remembering robin williams -- 8/14/14
Today's encore selection - in memory of the extraordinary Robin Williams, from Make 'em Laugh: The Funny Business of America by Michael Kantor and Laurence Maslon. This selection describes how Williams started his career. As a preamble to this selection, we include a story recounted by Groucho Marx in his 1959 book Groucho and Me:
" 'I'm sure most of you have heard the story of the man who, desperately ill, goes to an analyst and tells the doctor that he has lost his desire to live and that he is seriously considering suicide. The doctor listens to this tale of melancholia and then tells the patient that what he needs is a good belly laugh. He advises the unhappy man to go to the circus that night and spend the evening laughing at Grock, the world's funniest clown. The doctor sums it up, 'After you have seen Grock, I am sure you will be much happier.' The patient rises to his feet, looks sadly at the doctor, turns and ambles to the door. As he starts to leave, the doctor says, 'By the way what is your name?' The man turns and regards the analyst with sorrowful eyes. 'I am Grock.' "
"Robin Williams was an acting student in the early 1970s at New York's prestigious Juilliard School, where his classmates were Christopher Reeve and William Hurt. As producer George Schlatter recalls, 'He didn't graduate because they asked him to leave after his junior year. They said, "No, Robin, there's just nothing more we can teach you. So you should go out and work."' Williams himself remembers the conversation with the school's founder, the esteemed director and actor John Houseman, a bit differently: 'Mr. Williams, the theater needs you. I'm going off to sell Volvos.' ...
"Robin Williams was born in Chicago in 1952 and was raised in a well-to-do suburb outside of Detroit, Michigan, where his father was a busy senior executive with the Ford Motor Company. Neglected by his family, Williams grew up in a thirty-room mansion, where he had the entire third floor to himself. To entertain himself, he created an array of imaginary playmates. ...
"When Williams turned sixteen, his father took early retirement and moved the family to Marin County, just north of San Francisco. 'It was mellow times,' he recalled. 'That's where I found out about drugs and happiness. I saw the best brains of my time turned to mud.' Williams returned there after leaving Juilliard and soon ventured to Los Angeles, where he did the stand-up rounds. Budd Friedman recalls, 'I put him on every time he'd walk in and people would say, "Why are you putting him on? He ain't got no act." Trust me, he's got an act. And Robin became a favorite so quickly.' George Schlatter [observed], 'He came out in overalls, with a straw hat on, barefoot -- it was Jonny Winters squared, you know? And he had a pole, and he put it out over the audience, and he says, "I'm fishing for assholes." The moment you saw him, you said, "This is gonna be an important force. Not just a talent, but an important force in show business." ' Williams made his featured debut [on the short-lived revival of Laugh-In] in late 1977; his first line was 'Ladies and gentlemen, tonight I'm here to talk to you about the very serious problem of schizophrenia -- No, he isn't! -- SHUT UP, LET HIM SPEAK!' ...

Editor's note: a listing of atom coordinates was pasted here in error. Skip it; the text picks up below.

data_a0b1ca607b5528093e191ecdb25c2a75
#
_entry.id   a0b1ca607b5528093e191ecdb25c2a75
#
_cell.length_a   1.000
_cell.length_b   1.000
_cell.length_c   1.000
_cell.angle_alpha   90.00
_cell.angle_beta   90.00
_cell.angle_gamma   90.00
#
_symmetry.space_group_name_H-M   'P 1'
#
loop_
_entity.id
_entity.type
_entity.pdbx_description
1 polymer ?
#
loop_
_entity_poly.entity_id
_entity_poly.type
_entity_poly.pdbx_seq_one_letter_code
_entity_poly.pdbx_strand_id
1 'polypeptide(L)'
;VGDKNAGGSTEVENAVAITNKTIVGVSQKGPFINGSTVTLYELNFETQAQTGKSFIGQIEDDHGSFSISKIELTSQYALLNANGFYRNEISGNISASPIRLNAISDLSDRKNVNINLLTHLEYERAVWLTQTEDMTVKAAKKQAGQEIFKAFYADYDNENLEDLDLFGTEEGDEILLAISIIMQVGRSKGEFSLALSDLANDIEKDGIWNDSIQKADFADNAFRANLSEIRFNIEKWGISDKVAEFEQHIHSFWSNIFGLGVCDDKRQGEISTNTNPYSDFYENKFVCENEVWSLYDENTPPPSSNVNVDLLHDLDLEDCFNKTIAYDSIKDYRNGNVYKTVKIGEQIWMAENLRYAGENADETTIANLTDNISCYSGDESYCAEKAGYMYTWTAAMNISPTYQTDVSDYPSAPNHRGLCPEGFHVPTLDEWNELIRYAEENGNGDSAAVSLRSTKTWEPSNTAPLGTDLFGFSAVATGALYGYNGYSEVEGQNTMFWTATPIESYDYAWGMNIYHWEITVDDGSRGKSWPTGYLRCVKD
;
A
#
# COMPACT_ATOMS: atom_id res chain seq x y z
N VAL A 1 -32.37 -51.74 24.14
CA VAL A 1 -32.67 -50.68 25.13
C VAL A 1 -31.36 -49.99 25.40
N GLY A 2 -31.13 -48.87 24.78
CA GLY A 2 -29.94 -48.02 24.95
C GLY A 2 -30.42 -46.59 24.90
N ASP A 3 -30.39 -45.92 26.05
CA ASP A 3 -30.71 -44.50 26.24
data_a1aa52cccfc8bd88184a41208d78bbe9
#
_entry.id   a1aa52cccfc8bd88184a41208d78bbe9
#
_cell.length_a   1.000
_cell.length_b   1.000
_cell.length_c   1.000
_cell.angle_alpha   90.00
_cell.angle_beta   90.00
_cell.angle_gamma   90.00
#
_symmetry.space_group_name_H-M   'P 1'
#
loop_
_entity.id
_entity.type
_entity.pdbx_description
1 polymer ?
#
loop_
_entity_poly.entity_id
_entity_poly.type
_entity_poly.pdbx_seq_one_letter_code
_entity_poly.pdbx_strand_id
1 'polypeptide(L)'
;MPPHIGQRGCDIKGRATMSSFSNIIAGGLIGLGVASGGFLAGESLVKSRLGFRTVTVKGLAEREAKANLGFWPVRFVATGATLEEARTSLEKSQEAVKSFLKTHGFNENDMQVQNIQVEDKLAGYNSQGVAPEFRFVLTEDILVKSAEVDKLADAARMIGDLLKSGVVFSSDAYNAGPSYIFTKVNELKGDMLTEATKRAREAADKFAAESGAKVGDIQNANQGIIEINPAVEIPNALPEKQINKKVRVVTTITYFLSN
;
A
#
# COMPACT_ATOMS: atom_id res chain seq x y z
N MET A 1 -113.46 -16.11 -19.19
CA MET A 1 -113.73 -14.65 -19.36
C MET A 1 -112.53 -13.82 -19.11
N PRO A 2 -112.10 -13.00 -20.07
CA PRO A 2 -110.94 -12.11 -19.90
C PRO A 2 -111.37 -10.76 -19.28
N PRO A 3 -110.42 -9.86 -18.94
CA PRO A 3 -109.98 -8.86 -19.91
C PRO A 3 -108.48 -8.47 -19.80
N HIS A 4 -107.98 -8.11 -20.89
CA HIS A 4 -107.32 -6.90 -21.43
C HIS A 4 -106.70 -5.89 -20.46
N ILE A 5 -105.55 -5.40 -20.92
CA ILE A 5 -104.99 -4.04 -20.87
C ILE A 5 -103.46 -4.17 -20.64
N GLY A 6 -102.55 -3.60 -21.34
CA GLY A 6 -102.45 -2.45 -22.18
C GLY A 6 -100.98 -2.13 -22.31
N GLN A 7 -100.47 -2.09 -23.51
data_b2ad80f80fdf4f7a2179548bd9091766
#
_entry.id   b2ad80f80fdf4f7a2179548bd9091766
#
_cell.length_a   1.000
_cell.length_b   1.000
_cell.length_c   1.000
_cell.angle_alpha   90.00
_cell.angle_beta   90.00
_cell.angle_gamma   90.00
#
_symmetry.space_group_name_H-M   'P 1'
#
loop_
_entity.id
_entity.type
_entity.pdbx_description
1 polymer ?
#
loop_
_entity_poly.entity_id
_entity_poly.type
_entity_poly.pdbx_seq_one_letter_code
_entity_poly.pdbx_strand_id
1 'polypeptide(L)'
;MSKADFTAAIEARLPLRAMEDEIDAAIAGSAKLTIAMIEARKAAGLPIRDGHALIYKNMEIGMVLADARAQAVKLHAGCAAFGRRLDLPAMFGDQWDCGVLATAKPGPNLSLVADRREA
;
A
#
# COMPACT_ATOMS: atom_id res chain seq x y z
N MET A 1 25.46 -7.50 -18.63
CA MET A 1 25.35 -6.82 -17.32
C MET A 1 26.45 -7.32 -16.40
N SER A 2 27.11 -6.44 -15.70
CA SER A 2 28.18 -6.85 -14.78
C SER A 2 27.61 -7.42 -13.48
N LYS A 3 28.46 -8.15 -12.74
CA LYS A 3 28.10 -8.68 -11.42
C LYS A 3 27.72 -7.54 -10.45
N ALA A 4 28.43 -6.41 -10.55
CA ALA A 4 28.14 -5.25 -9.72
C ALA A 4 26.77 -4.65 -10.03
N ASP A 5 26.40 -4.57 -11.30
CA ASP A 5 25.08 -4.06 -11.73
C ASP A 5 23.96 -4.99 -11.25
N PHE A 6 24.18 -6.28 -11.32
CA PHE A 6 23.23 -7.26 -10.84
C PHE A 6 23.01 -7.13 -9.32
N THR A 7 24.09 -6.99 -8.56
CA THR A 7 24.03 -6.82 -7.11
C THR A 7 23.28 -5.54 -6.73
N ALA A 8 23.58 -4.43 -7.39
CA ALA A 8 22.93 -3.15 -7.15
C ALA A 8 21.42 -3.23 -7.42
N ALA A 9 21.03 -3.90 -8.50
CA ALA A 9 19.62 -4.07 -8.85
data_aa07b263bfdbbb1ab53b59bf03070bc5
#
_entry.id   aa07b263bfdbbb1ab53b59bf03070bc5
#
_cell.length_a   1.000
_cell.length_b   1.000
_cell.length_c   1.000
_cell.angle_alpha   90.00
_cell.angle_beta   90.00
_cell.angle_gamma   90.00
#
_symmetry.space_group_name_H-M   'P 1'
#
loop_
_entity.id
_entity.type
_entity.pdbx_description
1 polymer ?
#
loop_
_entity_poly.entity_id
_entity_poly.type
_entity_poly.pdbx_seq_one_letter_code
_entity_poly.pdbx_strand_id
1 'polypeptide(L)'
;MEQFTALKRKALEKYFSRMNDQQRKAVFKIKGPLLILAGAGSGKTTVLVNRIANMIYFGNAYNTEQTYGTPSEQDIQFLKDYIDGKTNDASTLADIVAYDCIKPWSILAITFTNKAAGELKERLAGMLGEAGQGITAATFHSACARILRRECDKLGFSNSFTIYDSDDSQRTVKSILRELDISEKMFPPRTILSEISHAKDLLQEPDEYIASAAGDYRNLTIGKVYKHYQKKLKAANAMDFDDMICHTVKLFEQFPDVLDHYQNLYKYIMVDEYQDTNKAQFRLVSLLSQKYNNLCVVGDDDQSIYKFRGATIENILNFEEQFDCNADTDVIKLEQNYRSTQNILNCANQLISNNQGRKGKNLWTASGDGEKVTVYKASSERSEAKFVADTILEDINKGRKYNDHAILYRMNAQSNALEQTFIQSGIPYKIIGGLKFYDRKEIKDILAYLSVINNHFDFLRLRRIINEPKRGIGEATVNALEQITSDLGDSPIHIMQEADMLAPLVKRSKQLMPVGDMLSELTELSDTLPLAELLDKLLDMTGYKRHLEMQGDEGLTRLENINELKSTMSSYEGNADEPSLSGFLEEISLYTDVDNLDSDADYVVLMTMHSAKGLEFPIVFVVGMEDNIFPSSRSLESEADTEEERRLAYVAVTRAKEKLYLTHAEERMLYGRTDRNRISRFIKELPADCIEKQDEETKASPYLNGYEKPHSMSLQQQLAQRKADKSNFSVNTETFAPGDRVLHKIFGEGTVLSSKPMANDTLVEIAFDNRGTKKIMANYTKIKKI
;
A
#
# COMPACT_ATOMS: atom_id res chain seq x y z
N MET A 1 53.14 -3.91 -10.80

"Over at the soundstages at ABC, there was a hit number one sitcom called Happy Days. Producer Garry Marshall, on a whim suggested by his seven-year-old son, decided to drop an alien from space down on Fonzie and his friends. Finding the right actor would be crucial, and Marshall called on his sister, Ronnie, who was his casting director. Marshall recalled:
'Get me Jonathan Winters, get me John Byner, get me one of those crazy guys -- Don Knotts, I'll take.' 'No, we got a guy, Robin Williams,' my sister Ronnie said. 'What he's done, Robin Williams?' 'He stands on a street corner and he does funny things and mimes and he passes the hat. That's his credit.' This is who I'm gonna see over the people I want to see? 'Yes, you gotta see him.' And I said, 'But why?' And I remember my sister said very clearly, 'You should see him -- it's an awful full hat.'
"Williams's debut as Mork from Ork whipped the studio audience into pandemonium; in the days of sitcom spin-offs, a vehicle was not far behind. Mork and Mindy was hastily arranged for the following fall. ...
"On the first day of shooting, Marshall had to contend with the fact that his star was out of orbit:
He was all set to go, I said, "All right, Robin, we have three cameramen." Three cameras for Mork and Mindy, and the average age of the cameramen is seventy-nine, eighty. And so I said, "Okay, Robin, ready, action." And he ran around, he did a very funny thing, he ad-libbed a little, he said the lines, he was all over the place, and I yell, "Cut! Great!" And to Sam, my oldest cameraman, I said, "Did you get that, Sam?" And Sam said, "Never came by here." I said, "You gotta move the camera, Sam. The man's a genius." And Sam said, "If he's such a genius, he could hit that mark right over there and he'll be on camera." So we hired a fourth camera, just to follow Robin."
|Michael Kantor and Laurence Maslon|
|Make 'Em Laugh: The Funny Business of America|
|Twelve, Hatchette Book Group|
|Copyright 2008 by Michael Kantor and Laurence Maslon|
|Kindle Loc. 5003-44.|